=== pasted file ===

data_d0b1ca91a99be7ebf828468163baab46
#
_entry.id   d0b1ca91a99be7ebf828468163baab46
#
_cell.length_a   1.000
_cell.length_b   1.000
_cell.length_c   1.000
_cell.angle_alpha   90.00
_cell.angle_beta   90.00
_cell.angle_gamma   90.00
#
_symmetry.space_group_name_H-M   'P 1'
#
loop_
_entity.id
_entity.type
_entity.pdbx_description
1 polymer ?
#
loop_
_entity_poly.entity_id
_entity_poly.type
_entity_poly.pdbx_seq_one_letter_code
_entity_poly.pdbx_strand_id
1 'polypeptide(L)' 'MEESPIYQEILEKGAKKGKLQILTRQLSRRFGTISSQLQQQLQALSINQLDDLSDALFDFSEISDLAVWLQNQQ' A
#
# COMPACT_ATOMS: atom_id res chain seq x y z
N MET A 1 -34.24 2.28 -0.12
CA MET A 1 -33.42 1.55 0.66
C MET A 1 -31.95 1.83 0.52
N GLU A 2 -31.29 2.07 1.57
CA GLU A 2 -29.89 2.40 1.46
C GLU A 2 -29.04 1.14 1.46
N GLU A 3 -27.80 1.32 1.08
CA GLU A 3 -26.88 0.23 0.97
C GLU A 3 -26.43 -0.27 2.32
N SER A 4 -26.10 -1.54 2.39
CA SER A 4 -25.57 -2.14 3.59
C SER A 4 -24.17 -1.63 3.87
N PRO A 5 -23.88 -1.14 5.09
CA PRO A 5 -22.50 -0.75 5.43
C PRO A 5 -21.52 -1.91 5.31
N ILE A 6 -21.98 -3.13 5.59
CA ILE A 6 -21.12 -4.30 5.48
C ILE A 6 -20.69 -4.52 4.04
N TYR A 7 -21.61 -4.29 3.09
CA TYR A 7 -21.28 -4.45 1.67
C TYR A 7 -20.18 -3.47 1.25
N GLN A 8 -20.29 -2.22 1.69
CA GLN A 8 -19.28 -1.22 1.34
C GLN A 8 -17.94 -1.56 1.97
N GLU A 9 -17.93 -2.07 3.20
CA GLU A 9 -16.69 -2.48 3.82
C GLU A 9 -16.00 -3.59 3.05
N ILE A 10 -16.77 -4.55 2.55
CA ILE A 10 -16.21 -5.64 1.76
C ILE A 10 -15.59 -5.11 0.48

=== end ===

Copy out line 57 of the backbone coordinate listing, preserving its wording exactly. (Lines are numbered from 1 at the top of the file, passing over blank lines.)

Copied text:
C ILE A 10 -15.59 -5.11 0.48